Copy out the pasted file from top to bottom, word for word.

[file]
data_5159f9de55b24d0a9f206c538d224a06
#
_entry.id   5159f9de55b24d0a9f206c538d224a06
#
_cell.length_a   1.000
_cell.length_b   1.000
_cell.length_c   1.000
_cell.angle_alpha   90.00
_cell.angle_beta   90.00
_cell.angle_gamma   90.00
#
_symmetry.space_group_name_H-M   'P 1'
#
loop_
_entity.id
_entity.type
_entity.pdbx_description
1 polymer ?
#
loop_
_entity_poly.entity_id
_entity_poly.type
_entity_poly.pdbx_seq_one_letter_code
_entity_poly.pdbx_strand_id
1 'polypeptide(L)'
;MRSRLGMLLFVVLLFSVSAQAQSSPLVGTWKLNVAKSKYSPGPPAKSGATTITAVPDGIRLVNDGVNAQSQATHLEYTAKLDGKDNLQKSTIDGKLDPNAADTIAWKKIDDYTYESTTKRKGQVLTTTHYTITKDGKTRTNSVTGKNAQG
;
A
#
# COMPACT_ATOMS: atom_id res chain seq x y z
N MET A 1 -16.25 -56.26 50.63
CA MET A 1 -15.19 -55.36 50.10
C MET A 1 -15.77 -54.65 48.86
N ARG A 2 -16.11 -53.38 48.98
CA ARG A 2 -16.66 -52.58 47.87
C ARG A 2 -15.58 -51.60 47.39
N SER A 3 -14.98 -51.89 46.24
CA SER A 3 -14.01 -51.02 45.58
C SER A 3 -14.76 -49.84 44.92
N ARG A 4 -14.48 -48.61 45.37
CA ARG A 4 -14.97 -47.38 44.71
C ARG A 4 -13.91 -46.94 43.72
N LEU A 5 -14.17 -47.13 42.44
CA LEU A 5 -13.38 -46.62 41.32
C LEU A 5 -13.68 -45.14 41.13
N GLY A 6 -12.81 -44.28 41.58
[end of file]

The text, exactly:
data_5159f9de55b24d0a9f206c538d224a06
#
_entry.id   5159f9de55b24d0a9f206c538d224a06
#
_cell.length_a   1.000
_cell.length_b   1.000
_cell.length_c   1.000
_cell.angle_alpha   90.00
_cell.angle_beta   90.00
_cell.angle_gamma   90.00
#
_symmetry.space_group_name_H-M   'P 1'
#
loop_
_entity.id
_entity.type
_entity.pdbx_description
1 polymer ?
#
loop_
_entity_poly.entity_id
_entity_poly.type
_entity_poly.pdbx_seq_one_letter_code
_entity_poly.pdbx_strand_id
1 'polypeptide(L)'
;MRSRLGMLLFVVLLFSVSAQAQSSPLVGTWKLNVAKSKYSPGPPAKSGATTITAVPDGIRLVNDGVNAQSQATHLEYTAKLDGKDNLQKSTIDGKLDPNAADTIAWKKIDDYTYESTTKRKGQVLTTTHYTITKDGKTRTNSVTGKNAQG
;
A
#
# COMPACT_ATOMS: atom_id res chain seq x y z
N MET A 1 -16.25 -56.26 50.63
CA MET A 1 -15.19 -55.36 50.10
C MET A 1 -15.77 -54.65 48.86
N ARG A 2 -16.11 -53.38 48.98
CA ARG A 2 -16.66 -52.58 47.87
C ARG A 2 -15.58 -51.60 47.39
N SER A 3 -14.98 -51.89 46.24
CA SER A 3 -14.01 -51.02 45.58
C SER A 3 -14.76 -49.84 44.92
N ARG A 4 -14.48 -48.61 45.37
CA ARG A 4 -14.97 -47.38 44.71
C ARG A 4 -13.91 -46.94 43.72
N LEU A 5 -14.17 -47.13 42.44
CA LEU A 5 -13.38 -46.62 41.32
C LEU A 5 -13.68 -45.14 41.13
N GLY A 6 -12.81 -44.28 41.58